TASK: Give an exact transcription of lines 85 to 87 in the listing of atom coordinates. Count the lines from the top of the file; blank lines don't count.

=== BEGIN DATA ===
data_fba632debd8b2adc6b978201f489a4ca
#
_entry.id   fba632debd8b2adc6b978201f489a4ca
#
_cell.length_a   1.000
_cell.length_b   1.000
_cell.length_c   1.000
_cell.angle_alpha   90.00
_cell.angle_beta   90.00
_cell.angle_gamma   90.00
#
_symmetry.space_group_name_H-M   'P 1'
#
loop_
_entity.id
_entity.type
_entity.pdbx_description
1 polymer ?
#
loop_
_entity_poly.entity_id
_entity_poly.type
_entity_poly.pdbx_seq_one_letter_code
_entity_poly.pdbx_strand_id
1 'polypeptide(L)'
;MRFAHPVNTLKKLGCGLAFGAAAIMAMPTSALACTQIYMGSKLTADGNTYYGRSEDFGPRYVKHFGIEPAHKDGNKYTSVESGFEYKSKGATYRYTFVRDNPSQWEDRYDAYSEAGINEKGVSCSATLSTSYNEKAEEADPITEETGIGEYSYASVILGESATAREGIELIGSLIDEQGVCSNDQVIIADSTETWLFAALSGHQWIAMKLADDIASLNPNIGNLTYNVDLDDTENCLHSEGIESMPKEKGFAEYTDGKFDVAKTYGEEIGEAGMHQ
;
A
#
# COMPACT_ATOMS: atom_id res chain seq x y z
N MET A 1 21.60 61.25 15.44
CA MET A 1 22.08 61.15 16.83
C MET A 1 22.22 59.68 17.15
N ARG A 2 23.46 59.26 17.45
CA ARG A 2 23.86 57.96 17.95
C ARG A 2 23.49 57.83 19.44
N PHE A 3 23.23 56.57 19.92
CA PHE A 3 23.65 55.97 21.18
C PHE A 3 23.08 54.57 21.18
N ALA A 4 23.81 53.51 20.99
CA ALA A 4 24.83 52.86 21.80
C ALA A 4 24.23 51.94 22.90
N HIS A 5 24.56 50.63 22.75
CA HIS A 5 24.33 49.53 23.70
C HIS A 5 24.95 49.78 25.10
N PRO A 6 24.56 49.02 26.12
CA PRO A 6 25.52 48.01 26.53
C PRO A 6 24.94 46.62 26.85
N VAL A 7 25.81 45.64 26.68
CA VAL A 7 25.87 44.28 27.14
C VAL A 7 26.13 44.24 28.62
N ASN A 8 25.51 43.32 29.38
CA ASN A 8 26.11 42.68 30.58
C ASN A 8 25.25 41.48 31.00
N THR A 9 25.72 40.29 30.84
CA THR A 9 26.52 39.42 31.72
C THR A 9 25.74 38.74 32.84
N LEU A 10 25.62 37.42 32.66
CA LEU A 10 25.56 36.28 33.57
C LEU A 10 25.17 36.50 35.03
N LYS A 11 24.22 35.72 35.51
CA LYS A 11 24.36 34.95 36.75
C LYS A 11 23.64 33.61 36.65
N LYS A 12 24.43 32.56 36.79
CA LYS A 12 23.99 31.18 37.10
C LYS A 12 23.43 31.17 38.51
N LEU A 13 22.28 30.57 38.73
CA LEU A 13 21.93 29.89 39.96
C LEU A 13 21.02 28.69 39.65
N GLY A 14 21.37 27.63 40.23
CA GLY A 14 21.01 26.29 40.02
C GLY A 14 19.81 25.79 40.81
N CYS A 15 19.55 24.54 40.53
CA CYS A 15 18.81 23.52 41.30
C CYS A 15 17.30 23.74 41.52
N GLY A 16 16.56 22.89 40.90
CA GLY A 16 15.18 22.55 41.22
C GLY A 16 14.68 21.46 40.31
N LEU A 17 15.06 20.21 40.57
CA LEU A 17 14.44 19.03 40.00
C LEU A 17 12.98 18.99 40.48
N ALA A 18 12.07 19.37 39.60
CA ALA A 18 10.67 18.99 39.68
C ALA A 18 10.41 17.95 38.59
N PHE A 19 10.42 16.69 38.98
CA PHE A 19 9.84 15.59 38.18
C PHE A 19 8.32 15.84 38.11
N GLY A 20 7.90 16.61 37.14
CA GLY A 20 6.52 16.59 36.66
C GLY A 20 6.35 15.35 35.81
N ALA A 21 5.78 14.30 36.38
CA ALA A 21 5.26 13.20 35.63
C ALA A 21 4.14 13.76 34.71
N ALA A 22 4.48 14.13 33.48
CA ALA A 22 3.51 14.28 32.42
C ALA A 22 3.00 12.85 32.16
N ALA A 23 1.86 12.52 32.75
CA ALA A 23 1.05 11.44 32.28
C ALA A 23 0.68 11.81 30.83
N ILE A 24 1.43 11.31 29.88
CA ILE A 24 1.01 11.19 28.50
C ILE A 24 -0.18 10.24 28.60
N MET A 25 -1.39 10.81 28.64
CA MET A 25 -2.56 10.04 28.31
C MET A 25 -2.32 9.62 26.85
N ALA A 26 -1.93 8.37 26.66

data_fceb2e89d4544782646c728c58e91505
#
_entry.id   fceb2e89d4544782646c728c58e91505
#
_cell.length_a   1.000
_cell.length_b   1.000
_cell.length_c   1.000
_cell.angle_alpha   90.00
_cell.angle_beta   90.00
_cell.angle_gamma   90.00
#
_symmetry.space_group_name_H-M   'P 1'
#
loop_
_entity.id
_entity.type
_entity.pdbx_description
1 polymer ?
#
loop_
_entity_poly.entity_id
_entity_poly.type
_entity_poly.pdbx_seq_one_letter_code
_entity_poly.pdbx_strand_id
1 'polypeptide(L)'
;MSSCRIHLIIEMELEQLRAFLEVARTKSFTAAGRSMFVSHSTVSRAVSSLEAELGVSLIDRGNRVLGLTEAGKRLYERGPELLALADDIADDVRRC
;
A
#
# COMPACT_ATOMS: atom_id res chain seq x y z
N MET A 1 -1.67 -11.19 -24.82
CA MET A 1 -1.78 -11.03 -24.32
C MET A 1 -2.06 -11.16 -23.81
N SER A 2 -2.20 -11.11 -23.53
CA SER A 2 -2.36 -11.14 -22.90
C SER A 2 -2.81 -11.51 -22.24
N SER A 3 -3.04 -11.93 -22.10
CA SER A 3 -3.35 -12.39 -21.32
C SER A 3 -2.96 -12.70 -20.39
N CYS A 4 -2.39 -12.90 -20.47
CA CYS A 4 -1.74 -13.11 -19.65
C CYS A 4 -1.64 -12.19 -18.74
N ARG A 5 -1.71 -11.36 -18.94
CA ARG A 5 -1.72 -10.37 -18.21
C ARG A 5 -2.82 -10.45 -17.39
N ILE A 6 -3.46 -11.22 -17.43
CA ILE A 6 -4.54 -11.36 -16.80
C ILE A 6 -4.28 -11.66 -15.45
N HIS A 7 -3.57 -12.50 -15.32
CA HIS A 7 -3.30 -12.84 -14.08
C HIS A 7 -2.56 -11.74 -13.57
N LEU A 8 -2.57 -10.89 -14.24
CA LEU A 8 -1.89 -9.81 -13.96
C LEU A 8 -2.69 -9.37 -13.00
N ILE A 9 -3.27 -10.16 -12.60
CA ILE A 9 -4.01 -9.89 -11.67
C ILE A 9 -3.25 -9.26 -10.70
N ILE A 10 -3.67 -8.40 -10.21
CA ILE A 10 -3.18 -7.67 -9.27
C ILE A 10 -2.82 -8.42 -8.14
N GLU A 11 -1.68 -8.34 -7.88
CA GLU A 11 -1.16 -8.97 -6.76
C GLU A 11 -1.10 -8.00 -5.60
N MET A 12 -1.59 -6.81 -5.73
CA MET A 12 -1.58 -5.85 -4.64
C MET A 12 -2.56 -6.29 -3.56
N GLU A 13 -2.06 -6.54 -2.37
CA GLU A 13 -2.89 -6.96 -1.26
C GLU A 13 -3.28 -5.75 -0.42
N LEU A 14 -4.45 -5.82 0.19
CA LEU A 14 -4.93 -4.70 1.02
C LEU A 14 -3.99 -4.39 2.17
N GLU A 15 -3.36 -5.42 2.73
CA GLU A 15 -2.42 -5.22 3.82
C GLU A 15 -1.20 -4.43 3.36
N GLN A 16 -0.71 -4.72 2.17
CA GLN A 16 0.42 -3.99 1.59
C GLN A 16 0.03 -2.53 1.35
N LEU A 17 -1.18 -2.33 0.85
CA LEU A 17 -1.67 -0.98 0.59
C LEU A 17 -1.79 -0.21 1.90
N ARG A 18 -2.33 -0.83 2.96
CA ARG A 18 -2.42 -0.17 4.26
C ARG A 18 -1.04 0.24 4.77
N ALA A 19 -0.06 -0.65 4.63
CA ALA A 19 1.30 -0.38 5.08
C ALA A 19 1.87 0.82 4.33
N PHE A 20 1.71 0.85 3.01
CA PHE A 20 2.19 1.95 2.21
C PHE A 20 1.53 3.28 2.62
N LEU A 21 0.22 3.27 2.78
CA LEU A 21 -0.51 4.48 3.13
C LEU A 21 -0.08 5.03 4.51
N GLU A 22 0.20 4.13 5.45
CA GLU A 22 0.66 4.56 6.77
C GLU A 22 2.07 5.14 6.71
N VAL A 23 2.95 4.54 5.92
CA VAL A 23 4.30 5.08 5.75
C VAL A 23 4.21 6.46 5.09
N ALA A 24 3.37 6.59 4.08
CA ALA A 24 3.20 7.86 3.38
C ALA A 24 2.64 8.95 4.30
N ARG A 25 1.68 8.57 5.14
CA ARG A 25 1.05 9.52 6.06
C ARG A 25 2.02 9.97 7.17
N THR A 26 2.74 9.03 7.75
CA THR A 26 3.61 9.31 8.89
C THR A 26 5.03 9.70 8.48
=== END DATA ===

N PHE A 19 10.42 16.69 38.98
CA PHE A 19 9.84 15.59 38.18
C PHE A 19 8.32 15.84 38.11